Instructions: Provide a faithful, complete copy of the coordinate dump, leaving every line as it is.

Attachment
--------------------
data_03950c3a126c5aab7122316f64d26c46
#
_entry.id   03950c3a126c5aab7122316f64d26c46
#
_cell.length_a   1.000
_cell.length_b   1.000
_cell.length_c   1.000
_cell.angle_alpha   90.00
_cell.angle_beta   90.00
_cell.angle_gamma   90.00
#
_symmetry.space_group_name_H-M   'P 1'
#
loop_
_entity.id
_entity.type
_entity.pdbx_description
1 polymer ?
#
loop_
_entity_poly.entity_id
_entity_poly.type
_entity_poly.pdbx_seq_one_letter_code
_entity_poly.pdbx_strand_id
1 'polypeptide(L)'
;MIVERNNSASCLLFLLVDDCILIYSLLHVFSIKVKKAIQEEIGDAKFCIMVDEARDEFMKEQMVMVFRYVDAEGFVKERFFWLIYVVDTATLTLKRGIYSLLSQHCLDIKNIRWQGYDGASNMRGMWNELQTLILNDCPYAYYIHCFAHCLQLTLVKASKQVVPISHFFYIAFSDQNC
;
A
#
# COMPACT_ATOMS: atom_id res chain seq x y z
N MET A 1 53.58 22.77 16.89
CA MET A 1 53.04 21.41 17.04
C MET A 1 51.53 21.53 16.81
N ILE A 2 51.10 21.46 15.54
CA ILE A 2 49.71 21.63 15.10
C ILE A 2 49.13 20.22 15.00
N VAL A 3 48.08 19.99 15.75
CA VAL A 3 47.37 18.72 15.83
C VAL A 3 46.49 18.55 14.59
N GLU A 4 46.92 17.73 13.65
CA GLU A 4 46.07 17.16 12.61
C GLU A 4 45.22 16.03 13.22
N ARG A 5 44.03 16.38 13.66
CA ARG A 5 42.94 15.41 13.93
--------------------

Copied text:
data_03950c3a126c5aab7122316f64d26c46
#
_entry.id   03950c3a126c5aab7122316f64d26c46
#
_cell.length_a   1.000
_cell.length_b   1.000
_cell.length_c   1.000
_cell.angle_alpha   90.00
_cell.angle_beta   90.00
_cell.angle_gamma   90.00
#
_symmetry.space_group_name_H-M   'P 1'
#
loop_
_entity.id
_entity.type
_entity.pdbx_description
1 polymer ?
#
loop_
_entity_poly.entity_id
_entity_poly.type
_entity_poly.pdbx_seq_one_letter_code
_entity_poly.pdbx_strand_id
1 'polypeptide(L)'
;MIVERNNSASCLLFLLVDDCILIYSLLHVFSIKVKKAIQEEIGDAKFCIMVDEARDEFMKEQMVMVFRYVDAEGFVKERFFWLIYVVDTATLTLKRGIYSLLSQHCLDIKNIRWQGYDGASNMRGMWNELQTLILNDCPYAYYIHCFAHCLQLTLVKASKQVVPISHFFYIAFSDQNC
;
A
#
# COMPACT_ATOMS: atom_id res chain seq x y z
N MET A 1 53.58 22.77 16.89
CA MET A 1 53.04 21.41 17.04
C MET A 1 51.53 21.53 16.81
N ILE A 2 51.10 21.46 15.54
CA ILE A 2 49.71 21.63 15.10
C ILE A 2 49.13 20.22 15.00
N VAL A 3 48.08 19.99 15.75
CA VAL A 3 47.37 18.72 15.83
C VAL A 3 46.49 18.55 14.59
N GLU A 4 46.92 17.73 13.65
CA GLU A 4 46.07 17.16 12.61
C GLU A 4 45.22 16.03 13.22
N ARG A 5 44.03 16.38 13.66
CA ARG A 5 42.94 15.41 13.93